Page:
The value-added calculations by the Ohio Department of Education no longer measure whether individual students achieve a year's worth of academic growth, according to Jennifer Wene, Worthington chief academic officer.

The value-added calculations by the Ohio Department of Education no longer measure whether individual students achieve a year's worth of academic growth, according to Jennifer Wene, Worthington chief academic officer.

Worthington City Schools went from all A's in student progress on last year's state report card to all F's on this year's report card, released last month.

Wene said some of the state's changes in report card calculations resulted in much lower grades this year on the state report card, which may be viewed at reportcard.education.ohio.gov.

"People think value-added measures student growth, but that is not entirely true," she said. "What it does is compare your students' performance level as a district from one year to the next. So it translates your level of performance into a normal curve equivalent on a scale of 1-99.

"It is a lot like a cross-country race, where everyone is single file," she said. "So in getting from point A to B, you get a time, so you place second or fifth, etc. You get a placement in that race. So your grade or score each year actually measures whether you maintained or lost your position in the pack."

In the past, the state measured an accumulation of three years of academic growth for districts.

"For a three-year average, you would not go from an A to an F in a given year, because it is accumulative," Wene said. "The state went to a two-year model. We now have all F's in student progress on the state report card and that could be why."

Superintendent Trent Bowers called it "a zero-sum game."

"We could get a year's worth of growth with every one of our kids and still receive a C or D in student progress, because the measurement compares the growth of our students with surrounding districts' students," he said.

On the ODE website, education.ohio.gov, the value-added measurement is described as:

"A value-added model measures how much progress a group of students made relative to the expectation of progress. A group could be all the students in a particular district, school or classroom, in a specific subject, grade and year. The expectation of progress is based on how the individual students within the group performed, on average, compared to other students just like them across the state."

It continues, "A value-added model then compares a group's actual progress to the expectation of progress and uses statistical precision to see if there is evidence that that group made more than, less than, or about the same progress as expected."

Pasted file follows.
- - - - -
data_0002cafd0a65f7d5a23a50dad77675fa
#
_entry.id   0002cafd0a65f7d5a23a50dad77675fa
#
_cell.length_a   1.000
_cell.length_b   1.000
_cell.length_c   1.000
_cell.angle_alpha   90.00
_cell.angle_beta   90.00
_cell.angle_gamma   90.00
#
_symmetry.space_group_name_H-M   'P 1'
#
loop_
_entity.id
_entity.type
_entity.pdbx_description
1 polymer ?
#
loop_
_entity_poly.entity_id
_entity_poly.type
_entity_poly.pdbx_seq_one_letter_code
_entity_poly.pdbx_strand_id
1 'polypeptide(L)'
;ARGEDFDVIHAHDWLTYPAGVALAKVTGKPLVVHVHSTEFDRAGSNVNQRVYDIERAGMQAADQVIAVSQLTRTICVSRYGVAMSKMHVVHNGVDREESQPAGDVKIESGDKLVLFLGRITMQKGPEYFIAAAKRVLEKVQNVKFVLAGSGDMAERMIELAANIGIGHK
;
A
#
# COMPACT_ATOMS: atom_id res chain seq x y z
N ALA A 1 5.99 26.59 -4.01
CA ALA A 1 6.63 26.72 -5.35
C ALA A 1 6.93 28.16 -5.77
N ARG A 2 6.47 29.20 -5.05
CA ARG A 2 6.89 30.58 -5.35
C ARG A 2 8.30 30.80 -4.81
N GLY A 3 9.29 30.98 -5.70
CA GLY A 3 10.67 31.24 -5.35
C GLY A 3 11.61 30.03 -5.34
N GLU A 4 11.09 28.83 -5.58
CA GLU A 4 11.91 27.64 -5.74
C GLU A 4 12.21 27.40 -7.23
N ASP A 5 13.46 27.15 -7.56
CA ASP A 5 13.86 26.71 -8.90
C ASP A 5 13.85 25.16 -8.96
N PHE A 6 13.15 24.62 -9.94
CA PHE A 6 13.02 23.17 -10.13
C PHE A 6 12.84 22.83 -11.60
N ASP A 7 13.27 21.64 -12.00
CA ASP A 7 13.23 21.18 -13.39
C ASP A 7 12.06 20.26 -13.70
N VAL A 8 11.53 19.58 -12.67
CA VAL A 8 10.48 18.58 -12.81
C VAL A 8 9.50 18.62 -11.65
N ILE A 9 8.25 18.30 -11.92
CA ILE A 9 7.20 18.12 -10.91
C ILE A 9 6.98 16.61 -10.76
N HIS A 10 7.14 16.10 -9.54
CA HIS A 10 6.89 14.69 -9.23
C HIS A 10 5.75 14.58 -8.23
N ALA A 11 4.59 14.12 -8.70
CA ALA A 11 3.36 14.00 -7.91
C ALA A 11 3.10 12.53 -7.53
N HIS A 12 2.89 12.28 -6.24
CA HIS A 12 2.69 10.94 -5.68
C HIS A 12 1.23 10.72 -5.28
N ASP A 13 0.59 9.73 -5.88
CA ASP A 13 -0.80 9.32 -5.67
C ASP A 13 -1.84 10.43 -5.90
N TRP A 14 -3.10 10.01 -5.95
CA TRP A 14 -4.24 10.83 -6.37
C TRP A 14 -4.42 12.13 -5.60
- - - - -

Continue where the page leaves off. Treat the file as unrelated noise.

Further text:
It also states that students who make a year's worth of progress would earn a C grade. A group of students would have to make more than a year's worth of progress to earn an A grade.

Board President Marc Schare said, "Then let's be crystal clear about this; under Ohio's system, our students could be growing in leaps and bounds, but still not reach a year's worth of growth, because the only way every district is deemed successful is if they maintain their ranking among the other districts."

Bowers called the state's way of calculating "a broken system."

"The way value-added is calculated now, consistency is most important," he said. "They are putting all the districts in one pot, so that one district's gain is another district's loss, which is a broken system."

That system did not allow for about 200 Worthington students to be counted in value-added calculations, because they were eighth-grade students accelerated into ninth grade, Wene said.

"In the past, the students accelerated into ninth grade were still taking the eighth-grade OAA test, so the scores for those ninth-graders were still counted in the value-added," she said. "Now, although it is a good thing that they are taking the ninth-grade tests associated with the content they are learning, they are not counted, because ninth grade and above tests are now not included.

"So the value-added measure does not represent all of the tests and all of the students," she said.

Wene said it is difficult for school districts to understand ODE's calculations because the data the calculations are based on will not be available to the districts until mid-April.

She said the district's internal measures, such as MAP tests, administered three times each school year, show Worthington students are growing.

"MAP actually measures growth," she said. "We saw significant growth from fall to winter in the buildings, so we feel confident that students in Worthington are growing at or above levels we've seen in the past."

@PamelaThisWeek